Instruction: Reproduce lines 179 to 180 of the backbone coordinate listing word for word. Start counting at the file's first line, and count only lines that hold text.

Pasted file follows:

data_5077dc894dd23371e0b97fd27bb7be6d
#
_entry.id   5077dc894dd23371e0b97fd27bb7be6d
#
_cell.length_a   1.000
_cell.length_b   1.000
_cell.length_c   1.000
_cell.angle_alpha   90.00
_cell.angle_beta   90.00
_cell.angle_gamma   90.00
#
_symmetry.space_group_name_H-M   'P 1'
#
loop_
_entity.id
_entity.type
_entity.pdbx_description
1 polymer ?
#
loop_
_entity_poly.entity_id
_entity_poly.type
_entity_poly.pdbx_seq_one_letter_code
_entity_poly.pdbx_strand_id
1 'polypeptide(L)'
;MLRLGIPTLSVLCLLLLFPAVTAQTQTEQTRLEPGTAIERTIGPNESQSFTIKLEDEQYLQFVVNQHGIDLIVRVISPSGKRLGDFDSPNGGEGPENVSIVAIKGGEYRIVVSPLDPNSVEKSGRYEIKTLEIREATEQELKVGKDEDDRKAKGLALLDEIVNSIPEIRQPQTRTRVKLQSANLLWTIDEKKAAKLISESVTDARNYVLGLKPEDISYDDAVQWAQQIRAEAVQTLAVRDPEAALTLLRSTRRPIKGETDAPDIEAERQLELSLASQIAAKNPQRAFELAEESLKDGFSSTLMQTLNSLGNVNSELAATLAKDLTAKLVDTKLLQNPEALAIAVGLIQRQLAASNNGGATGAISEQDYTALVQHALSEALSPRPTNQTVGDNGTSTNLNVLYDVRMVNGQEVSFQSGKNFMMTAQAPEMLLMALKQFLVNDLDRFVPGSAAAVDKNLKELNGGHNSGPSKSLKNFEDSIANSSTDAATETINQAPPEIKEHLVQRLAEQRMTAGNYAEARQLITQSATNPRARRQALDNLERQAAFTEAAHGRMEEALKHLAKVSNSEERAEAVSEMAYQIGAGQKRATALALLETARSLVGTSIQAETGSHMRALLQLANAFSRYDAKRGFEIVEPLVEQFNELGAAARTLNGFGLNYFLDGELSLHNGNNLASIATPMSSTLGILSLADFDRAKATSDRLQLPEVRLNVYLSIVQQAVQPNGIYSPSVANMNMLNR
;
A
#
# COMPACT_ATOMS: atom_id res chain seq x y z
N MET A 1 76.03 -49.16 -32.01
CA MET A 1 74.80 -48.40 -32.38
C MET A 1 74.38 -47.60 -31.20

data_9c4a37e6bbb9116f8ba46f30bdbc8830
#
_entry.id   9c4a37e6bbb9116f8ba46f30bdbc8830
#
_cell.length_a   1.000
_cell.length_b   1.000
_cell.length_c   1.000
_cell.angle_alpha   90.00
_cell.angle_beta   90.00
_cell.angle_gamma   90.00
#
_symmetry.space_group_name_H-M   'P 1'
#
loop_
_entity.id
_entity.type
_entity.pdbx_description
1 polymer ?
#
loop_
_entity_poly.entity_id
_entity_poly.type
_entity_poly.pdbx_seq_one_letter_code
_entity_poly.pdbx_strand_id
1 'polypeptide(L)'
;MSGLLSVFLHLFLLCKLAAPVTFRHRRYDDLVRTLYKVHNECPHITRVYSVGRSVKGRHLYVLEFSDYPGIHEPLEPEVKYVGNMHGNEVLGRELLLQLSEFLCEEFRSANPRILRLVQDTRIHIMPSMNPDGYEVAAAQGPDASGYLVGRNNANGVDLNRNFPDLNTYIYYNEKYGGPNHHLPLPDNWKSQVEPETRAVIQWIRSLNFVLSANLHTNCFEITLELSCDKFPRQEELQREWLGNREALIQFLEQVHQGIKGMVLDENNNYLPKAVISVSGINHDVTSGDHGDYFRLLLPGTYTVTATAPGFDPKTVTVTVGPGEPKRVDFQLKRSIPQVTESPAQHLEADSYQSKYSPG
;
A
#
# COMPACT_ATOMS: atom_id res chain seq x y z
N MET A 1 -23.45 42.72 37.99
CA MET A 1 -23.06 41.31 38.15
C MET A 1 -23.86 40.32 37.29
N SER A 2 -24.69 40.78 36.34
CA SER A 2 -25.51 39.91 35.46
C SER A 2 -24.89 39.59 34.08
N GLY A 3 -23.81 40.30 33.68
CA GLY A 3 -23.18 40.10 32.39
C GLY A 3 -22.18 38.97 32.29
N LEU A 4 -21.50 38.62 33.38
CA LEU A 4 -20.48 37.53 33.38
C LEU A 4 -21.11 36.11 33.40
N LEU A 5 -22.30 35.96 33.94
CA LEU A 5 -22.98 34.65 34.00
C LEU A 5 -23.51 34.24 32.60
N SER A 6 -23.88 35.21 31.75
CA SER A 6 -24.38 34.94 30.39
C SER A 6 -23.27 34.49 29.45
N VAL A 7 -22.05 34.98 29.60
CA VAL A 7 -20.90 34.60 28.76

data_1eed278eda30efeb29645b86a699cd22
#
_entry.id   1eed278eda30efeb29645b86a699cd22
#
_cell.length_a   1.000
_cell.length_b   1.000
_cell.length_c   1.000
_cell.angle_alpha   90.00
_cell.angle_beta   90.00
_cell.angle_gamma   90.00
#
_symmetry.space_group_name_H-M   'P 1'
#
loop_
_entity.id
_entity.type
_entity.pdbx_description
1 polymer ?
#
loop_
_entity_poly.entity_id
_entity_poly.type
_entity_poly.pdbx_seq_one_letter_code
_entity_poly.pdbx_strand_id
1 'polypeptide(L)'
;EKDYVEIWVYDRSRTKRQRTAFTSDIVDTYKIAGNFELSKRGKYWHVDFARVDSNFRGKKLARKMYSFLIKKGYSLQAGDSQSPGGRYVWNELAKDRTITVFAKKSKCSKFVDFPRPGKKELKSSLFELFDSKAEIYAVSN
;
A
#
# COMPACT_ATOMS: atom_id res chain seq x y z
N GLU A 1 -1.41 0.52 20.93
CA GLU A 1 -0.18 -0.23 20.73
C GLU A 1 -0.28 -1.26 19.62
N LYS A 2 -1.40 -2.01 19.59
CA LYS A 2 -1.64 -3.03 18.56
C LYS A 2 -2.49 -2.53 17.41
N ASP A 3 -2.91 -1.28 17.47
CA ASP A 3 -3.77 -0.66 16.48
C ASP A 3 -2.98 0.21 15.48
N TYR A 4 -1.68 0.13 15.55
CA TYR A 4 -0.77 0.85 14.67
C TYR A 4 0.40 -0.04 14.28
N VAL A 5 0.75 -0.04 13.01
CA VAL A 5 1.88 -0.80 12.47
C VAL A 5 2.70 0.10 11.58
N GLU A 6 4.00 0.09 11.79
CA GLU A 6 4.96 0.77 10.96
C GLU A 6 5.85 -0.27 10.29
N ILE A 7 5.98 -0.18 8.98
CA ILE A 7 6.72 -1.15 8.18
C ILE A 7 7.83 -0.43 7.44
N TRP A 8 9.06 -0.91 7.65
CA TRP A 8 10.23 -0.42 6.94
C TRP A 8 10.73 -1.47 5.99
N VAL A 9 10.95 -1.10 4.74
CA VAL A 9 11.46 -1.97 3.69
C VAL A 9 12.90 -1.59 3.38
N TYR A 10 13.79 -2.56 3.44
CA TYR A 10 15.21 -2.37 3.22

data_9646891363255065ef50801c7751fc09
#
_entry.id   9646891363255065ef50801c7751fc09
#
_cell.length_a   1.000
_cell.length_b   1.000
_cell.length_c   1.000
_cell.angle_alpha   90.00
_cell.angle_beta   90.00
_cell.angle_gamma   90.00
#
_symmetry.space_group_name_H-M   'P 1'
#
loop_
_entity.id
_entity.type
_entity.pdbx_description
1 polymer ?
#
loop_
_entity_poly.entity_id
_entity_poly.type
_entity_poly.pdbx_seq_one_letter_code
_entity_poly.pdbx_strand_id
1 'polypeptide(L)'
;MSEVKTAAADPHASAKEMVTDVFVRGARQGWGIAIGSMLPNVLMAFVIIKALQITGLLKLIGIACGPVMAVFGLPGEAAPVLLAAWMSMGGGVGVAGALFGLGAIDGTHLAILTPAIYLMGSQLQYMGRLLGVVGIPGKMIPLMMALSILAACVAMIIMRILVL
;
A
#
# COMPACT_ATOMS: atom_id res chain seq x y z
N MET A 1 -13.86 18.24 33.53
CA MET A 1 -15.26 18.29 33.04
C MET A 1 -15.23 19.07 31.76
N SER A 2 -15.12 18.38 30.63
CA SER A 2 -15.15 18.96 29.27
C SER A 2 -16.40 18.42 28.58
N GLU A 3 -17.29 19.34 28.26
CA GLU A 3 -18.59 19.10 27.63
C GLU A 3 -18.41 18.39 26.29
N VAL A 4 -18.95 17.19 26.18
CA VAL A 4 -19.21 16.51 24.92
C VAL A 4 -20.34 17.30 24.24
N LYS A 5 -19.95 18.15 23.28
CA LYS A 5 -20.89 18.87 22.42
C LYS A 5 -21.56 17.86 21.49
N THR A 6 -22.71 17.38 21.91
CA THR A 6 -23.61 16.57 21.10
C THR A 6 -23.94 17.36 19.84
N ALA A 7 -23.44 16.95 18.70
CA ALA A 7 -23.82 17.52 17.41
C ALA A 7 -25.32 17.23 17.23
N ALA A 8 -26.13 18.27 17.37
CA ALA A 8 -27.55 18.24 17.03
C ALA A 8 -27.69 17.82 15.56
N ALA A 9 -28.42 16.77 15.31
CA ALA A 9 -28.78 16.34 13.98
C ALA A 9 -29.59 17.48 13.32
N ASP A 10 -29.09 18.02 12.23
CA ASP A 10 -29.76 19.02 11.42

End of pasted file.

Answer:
N GLU A 3 -17.29 19.34 28.26
CA GLU A 3 -18.59 19.10 27.63